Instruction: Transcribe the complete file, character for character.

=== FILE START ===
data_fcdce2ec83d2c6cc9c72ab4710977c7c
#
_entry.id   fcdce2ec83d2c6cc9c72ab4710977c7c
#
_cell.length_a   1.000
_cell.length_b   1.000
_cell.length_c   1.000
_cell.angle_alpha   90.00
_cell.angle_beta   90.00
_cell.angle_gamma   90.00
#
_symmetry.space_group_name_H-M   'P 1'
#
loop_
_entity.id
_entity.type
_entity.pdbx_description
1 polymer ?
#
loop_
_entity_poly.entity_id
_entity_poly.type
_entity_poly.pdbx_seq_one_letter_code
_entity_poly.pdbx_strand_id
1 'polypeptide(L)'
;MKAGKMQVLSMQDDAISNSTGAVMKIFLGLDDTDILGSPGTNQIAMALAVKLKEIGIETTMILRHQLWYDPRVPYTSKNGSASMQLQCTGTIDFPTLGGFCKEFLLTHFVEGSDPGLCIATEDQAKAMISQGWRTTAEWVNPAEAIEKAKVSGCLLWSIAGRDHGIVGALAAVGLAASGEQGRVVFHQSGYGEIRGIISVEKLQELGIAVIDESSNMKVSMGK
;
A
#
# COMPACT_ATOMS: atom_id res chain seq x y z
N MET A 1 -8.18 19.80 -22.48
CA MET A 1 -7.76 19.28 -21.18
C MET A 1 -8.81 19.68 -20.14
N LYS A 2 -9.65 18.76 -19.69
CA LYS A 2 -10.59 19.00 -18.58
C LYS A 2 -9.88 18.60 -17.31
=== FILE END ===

data_fcdce2ec83d2c6cc9c72ab4710977c7c
#
_entry.id   fcdce2ec83d2c6cc9c72ab4710977c7c
#
_cell.length_a   1.000
_cell.length_b   1.000
_cell.length_c   1.000
_cell.angle_alpha   90.00
_cell.angle_beta   90.00
_cell.angle_gamma   90.00
#
_symmetry.space_group_name_H-M   'P 1'
#
loop_
_entity.id
_entity.type
_entity.pdbx_description
1 polymer ?
#
loop_
_entity_poly.entity_id
_entity_poly.type
_entity_poly.pdbx_seq_one_letter_code
_entity_poly.pdbx_strand_id
1 'polypeptide(L)'
;MKAGKMQVLSMQDDAISNSTGAVMKIFLGLDDTDILGSPGTNQIAMALAVKLKEIGIETTMILRHQLWYDPRVPYTSKNGSASMQLQCTGTIDFPTLGGFCKEFLLTHFVEGSDPGLCIATEDQAKAMISQGWRTTAEWVNPAEAIEKAKVSGCLLWSIAGRDHGIVGALAAVGLAASGEQGRVVFHQSGYGEIRGIISVEKLQELGIAVIDESSNMKVSMGK
;
A
#
# COMPACT_ATOMS: atom_id res chain seq x y z
N MET A 1 -8.18 19.80 -22.48
CA MET A 1 -7.76 19.28 -21.18
C MET A 1 -8.81 19.68 -20.14
N LYS A 2 -9.65 18.76 -19.69
CA LYS A 2 -10.59 19.00 -18.58
C LYS A 2 -9.88 18.60 -17.31